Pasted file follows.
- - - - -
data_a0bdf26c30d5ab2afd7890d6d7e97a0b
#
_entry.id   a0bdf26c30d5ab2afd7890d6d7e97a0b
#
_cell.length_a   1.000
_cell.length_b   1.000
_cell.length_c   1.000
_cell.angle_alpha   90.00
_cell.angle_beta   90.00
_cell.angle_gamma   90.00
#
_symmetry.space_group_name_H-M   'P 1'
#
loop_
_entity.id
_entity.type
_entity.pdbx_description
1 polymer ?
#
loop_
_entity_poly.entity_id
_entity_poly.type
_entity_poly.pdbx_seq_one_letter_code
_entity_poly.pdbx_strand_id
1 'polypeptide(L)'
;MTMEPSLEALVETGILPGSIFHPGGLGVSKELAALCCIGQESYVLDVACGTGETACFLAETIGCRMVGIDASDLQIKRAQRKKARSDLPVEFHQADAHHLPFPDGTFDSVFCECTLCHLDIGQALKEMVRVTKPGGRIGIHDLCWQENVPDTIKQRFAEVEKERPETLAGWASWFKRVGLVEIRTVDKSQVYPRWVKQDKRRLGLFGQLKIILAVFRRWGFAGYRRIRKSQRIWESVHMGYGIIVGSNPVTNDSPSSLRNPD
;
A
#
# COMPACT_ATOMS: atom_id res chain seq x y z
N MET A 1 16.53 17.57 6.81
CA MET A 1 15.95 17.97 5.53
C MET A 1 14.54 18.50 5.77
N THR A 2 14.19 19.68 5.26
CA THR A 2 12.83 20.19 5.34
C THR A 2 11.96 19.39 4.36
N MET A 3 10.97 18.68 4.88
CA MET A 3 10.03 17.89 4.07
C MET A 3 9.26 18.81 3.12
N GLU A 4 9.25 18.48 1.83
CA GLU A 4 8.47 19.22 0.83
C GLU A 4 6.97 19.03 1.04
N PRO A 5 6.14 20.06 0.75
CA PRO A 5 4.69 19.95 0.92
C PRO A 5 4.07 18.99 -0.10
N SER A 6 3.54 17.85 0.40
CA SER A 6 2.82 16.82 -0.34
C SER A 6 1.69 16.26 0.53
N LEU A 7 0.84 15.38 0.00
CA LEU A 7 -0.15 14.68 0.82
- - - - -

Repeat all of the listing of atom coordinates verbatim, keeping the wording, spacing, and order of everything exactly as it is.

data_a0bdf26c30d5ab2afd7890d6d7e97a0b
#
_entry.id   a0bdf26c30d5ab2afd7890d6d7e97a0b
#
_cell.length_a   1.000
_cell.length_b   1.000
_cell.length_c   1.000
_cell.angle_alpha   90.00
_cell.angle_beta   90.00
_cell.angle_gamma   90.00
#
_symmetry.space_group_name_H-M   'P 1'
#
loop_
_entity.id
_entity.type
_entity.pdbx_description
1 polymer ?
#
loop_
_entity_poly.entity_id
_entity_poly.type
_entity_poly.pdbx_seq_one_letter_code
_entity_poly.pdbx_strand_id
1 'polypeptide(L)'
;MTMEPSLEALVETGILPGSIFHPGGLGVSKELAALCCIGQESYVLDVACGTGETACFLAETIGCRMVGIDASDLQIKRAQRKKARSDLPVEFHQADAHHLPFPDGTFDSVFCECTLCHLDIGQALKEMVRVTKPGGRIGIHDLCWQENVPDTIKQRFAEVEKERPETLAGWASWFKRVGLVEIRTVDKSQVYPRWVKQDKRRLGLFGQLKIILAVFRRWGFAGYRRIRKSQRIWESVHMGYGIIVGSNPVTNDSPSSLRNPD
;
A
#
# COMPACT_ATOMS: atom_id res chain seq x y z
N MET A 1 16.53 17.57 6.81
CA MET A 1 15.95 17.97 5.53
C MET A 1 14.54 18.50 5.77
N THR A 2 14.19 19.68 5.26
CA THR A 2 12.83 20.19 5.34
C THR A 2 11.96 19.39 4.36
N MET A 3 10.97 18.68 4.88
CA MET A 3 10.03 17.89 4.07
C MET A 3 9.26 18.81 3.12
N GLU A 4 9.25 18.48 1.83
CA GLU A 4 8.47 19.22 0.83
C GLU A 4 6.97 19.03 1.04
N PRO A 5 6.14 20.06 0.75
CA PRO A 5 4.69 19.95 0.92
C PRO A 5 4.07 18.99 -0.10
N SER A 6 3.54 17.85 0.40
CA SER A 6 2.82 16.82 -0.34
C SER A 6 1.69 16.26 0.53
N LEU A 7 0.84 15.38 0.00
CA LEU A 7 -0.15 14.68 0.82